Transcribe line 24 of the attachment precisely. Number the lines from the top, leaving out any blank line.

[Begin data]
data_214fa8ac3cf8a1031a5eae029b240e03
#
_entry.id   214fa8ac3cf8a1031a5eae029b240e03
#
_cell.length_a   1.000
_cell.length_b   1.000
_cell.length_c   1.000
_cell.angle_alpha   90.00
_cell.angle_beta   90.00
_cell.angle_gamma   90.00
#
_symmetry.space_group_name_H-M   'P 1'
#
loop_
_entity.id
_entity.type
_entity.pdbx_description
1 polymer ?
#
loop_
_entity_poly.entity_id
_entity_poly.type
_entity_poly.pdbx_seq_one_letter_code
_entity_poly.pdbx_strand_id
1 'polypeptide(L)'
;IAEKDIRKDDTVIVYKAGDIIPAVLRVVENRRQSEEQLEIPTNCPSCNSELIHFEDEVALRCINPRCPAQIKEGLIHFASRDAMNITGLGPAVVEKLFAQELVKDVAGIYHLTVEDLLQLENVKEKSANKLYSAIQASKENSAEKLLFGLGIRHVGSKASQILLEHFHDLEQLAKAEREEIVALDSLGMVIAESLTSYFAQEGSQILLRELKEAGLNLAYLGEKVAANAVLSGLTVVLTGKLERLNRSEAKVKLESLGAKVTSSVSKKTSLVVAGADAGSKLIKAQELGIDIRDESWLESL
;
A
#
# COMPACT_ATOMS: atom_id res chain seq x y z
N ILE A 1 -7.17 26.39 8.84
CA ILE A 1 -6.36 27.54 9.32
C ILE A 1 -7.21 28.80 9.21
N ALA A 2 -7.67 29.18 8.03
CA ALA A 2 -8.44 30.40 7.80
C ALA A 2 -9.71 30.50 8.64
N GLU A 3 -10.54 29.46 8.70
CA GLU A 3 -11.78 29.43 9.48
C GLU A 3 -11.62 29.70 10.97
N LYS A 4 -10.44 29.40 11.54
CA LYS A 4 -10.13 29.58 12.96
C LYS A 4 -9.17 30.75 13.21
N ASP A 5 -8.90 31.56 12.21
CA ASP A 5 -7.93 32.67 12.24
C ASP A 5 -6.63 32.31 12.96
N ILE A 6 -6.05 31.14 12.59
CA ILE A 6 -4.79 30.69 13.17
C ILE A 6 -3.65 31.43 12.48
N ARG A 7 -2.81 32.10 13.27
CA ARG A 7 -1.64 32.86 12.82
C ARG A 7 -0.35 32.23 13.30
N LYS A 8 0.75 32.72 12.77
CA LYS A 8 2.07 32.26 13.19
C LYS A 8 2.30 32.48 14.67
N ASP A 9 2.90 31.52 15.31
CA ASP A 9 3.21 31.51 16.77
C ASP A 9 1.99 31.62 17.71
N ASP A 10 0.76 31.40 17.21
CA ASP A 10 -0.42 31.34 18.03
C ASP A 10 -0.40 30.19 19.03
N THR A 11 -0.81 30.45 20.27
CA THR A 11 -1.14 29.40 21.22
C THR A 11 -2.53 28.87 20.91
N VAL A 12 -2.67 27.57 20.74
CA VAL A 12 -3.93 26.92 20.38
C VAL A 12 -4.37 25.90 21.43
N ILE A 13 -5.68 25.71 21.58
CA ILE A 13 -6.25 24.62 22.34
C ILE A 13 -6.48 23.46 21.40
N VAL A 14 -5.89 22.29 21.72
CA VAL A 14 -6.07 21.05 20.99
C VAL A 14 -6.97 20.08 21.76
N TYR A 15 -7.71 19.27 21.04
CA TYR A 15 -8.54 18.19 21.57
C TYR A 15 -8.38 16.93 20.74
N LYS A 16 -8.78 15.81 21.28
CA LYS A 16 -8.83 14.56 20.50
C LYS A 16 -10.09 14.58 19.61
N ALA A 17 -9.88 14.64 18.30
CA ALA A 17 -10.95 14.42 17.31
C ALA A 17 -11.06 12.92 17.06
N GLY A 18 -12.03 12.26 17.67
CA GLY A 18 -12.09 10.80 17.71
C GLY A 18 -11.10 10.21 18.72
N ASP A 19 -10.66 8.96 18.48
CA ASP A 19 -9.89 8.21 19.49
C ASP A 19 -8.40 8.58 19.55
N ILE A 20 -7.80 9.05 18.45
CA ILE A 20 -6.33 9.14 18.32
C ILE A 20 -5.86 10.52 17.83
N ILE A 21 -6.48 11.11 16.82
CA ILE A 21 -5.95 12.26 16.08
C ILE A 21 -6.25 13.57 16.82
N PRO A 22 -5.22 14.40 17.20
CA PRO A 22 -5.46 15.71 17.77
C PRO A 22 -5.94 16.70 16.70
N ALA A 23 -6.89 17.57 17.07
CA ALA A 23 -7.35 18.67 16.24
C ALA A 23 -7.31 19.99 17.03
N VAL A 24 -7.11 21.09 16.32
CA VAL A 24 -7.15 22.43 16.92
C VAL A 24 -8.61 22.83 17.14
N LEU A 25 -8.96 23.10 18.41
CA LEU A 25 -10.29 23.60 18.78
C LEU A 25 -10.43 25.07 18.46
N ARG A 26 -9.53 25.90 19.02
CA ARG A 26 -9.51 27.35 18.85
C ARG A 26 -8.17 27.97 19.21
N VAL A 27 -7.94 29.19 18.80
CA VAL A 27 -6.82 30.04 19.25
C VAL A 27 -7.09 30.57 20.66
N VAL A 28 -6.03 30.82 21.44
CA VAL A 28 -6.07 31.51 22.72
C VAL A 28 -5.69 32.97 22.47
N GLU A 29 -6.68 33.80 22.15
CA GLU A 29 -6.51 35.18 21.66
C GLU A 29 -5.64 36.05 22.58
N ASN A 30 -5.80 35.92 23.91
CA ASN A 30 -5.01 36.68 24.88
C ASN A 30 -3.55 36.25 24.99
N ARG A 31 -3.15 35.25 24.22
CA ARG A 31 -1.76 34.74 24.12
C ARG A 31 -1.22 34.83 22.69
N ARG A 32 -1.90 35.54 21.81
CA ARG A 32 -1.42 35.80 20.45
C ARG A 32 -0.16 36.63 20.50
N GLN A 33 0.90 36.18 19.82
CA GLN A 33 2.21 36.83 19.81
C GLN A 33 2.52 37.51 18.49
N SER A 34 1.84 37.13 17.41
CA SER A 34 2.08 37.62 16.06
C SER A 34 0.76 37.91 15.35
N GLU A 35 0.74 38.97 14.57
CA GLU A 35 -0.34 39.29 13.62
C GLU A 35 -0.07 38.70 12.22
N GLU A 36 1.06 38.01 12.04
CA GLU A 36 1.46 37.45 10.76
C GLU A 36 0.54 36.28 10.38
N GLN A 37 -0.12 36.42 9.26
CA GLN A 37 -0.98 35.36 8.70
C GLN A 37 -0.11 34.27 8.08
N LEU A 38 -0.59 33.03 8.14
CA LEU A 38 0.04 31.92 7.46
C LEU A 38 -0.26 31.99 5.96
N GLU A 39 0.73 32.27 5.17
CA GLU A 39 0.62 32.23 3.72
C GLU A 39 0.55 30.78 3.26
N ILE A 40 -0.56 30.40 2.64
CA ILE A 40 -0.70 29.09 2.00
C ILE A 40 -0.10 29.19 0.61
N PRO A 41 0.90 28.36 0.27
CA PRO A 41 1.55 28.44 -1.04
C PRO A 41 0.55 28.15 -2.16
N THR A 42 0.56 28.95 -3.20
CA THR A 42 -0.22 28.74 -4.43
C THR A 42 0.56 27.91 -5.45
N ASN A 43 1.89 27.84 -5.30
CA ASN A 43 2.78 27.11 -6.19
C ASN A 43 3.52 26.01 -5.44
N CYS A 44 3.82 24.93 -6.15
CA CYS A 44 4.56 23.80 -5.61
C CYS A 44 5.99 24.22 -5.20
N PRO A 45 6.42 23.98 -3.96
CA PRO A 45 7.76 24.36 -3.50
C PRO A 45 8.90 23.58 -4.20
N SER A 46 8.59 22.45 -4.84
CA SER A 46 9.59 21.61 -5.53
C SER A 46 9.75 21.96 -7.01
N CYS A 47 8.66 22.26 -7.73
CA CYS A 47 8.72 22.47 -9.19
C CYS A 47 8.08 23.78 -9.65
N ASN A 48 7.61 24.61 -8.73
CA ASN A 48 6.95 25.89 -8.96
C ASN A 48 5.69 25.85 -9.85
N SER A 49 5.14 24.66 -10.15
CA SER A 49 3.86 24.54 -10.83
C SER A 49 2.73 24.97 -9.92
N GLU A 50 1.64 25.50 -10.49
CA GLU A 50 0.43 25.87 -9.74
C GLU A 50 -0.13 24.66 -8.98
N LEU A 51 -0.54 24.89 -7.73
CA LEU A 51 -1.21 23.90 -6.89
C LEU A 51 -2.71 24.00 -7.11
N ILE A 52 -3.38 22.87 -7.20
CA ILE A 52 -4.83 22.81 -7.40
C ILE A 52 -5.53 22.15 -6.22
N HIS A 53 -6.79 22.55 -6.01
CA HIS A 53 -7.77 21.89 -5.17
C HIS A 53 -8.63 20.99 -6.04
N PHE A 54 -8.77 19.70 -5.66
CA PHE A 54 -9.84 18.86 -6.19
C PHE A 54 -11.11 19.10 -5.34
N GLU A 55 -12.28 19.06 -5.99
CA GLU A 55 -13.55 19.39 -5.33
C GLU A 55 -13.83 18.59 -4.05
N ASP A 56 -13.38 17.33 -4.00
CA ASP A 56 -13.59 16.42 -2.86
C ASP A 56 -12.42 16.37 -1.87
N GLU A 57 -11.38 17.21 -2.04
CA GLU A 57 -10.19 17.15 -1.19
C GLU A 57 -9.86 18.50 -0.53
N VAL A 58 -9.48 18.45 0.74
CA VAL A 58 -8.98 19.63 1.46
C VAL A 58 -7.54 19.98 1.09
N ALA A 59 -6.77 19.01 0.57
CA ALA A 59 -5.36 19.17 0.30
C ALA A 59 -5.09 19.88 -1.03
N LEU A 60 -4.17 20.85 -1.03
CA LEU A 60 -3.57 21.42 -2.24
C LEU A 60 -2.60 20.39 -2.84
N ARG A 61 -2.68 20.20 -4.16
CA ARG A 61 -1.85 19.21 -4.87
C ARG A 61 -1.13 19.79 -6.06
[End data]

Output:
_entity_poly.pdbx_strand_id